Uncertainty surrounding criminal and HSE investigations following the death of a worker, combined with a “substantial loss” in its 2018 accounts pushed Ikon Construction into administration, it has emerged.
Ikon entered administration on 17 May this year, shortly after 22-year-old Luke Allen, who worked for a subcontractor, died after falling through the roof of a building in Bristol on an Ikon project in March.
A report by the firm’s administrator, FRP Advisory, said Ikon’s directors blamed the firm’s collapse on the uncertainty created by criminal and HSE investigations into Allen’s death.
The “adverse publicity” from the investigations meant that the company was unable to secure the required performance bonds for around £25m worth of ongoing contract work it had won or commenced for several different clients.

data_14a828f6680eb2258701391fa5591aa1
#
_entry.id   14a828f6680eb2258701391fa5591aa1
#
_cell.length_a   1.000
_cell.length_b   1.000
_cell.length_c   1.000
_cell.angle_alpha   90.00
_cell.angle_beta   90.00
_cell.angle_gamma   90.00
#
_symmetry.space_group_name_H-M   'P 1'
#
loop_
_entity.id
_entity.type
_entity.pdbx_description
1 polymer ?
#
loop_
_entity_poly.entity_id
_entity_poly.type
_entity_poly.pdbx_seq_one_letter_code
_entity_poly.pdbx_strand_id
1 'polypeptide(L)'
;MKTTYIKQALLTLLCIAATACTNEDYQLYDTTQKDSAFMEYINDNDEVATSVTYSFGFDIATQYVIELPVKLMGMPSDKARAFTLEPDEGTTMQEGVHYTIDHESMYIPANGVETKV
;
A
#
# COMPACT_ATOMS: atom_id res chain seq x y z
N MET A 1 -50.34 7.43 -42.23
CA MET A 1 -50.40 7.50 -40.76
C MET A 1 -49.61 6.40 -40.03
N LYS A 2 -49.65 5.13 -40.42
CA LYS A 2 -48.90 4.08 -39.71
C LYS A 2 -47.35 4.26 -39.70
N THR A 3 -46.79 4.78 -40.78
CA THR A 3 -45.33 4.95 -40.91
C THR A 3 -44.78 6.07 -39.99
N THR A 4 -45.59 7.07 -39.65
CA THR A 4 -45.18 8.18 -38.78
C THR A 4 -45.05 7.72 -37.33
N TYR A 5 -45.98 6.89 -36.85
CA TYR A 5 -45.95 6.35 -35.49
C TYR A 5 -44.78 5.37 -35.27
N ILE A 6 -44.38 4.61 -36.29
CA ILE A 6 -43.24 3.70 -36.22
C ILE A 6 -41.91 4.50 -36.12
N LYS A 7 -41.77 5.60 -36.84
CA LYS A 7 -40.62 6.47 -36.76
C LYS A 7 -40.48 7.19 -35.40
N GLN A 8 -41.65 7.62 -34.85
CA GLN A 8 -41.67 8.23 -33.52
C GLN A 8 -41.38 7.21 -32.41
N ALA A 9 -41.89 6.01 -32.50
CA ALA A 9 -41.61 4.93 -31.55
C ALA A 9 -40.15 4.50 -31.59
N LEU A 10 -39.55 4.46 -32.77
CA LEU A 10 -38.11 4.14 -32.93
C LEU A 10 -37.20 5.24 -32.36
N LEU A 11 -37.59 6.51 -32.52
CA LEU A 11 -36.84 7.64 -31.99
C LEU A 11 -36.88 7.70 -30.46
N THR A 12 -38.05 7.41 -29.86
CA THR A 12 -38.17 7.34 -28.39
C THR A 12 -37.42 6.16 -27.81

Without those performance bonds, it wasn’t able to progress the contracts.
Meanwhile, the company made a loss of £1.5m in its full-year accounts for the 2018 financial year, which were attributed to losses on a number of poorly priced residential jobs, losses on a large commercial contract, and “mismanagement of some contracts by senior project staff”.
As a result, the directors saw no alternative but to cease trading, which resulted in 50 redundancies.
Among the issues the administrator is now investigating are claims that Ikon made payments to some creditors but not others, thereby creating a preference.
It is also looking into allegations that the directors have a portfolio of luxury cars that have been paid for with company funds.
FRP said that at appointment the company owned three commercial vans of low value and that the remainder of its fleet was subject to finance agreements and contract hire agreements.
“We are aware that the directors hold personally some luxury cars and we have requested details of proof of ownership. While some documents have been provided in respect of these vehicles by the directors that would suggest that they are owned by them personally at the time of this report, we have yet to have conclusive proof and evidence this is the case,” FRP’s report said.
The report added that unsecured creditors of Ikon are expected to receive around 18p in the pound, which will be paid by the firm’s liquidator in due course.